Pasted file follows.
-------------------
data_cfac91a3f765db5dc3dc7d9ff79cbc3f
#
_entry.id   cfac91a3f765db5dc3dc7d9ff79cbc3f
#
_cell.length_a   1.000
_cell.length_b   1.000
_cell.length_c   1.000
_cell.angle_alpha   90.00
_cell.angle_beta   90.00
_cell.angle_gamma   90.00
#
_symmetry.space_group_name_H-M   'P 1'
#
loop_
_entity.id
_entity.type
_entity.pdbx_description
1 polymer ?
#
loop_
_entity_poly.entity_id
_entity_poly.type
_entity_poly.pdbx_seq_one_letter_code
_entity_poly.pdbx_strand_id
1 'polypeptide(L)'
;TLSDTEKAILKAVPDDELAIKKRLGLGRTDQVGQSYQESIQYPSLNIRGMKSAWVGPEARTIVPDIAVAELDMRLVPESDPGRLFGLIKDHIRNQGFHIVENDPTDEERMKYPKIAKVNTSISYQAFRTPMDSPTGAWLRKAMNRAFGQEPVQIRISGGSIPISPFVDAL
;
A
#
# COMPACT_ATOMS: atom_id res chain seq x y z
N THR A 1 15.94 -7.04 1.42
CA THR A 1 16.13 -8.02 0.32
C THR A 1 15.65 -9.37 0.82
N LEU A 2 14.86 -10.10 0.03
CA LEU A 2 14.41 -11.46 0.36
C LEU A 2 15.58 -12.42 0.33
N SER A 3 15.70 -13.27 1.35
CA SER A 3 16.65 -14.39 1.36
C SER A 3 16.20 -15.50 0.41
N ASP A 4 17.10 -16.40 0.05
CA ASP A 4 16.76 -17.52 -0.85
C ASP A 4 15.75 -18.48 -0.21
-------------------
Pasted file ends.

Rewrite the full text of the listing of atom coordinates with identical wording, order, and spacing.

data_cfac91a3f765db5dc3dc7d9ff79cbc3f
#
_entry.id   cfac91a3f765db5dc3dc7d9ff79cbc3f
#
_cell.length_a   1.000
_cell.length_b   1.000
_cell.length_c   1.000
_cell.angle_alpha   90.00
_cell.angle_beta   90.00
_cell.angle_gamma   90.00
#
_symmetry.space_group_name_H-M   'P 1'
#
loop_
_entity.id
_entity.type
_entity.pdbx_description
1 polymer ?
#
loop_
_entity_poly.entity_id
_entity_poly.type
_entity_poly.pdbx_seq_one_letter_code
_entity_poly.pdbx_strand_id
1 'polypeptide(L)'
;TLSDTEKAILKAVPDDELAIKKRLGLGRTDQVGQSYQESIQYPSLNIRGMKSAWVGPEARTIVPDIAVAELDMRLVPESDPGRLFGLIKDHIRNQGFHIVENDPTDEERMKYPKIAKVNTSISYQAFRTPMDSPTGAWLRKAMNRAFGQEPVQIRISGGSIPISPFVDAL
;
A
#
# COMPACT_ATOMS: atom_id res chain seq x y z
N THR A 1 15.94 -7.04 1.42
CA THR A 1 16.13 -8.02 0.32
C THR A 1 15.65 -9.37 0.82
N LEU A 2 14.86 -10.10 0.03
CA LEU A 2 14.41 -11.46 0.36
C LEU A 2 15.58 -12.42 0.33
N SER A 3 15.70 -13.27 1.35
CA SER A 3 16.65 -14.39 1.36
C SER A 3 16.20 -15.50 0.41
N ASP A 4 17.10 -16.40 0.05
CA ASP A 4 16.76 -17.52 -0.85
C ASP A 4 15.75 -18.48 -0.21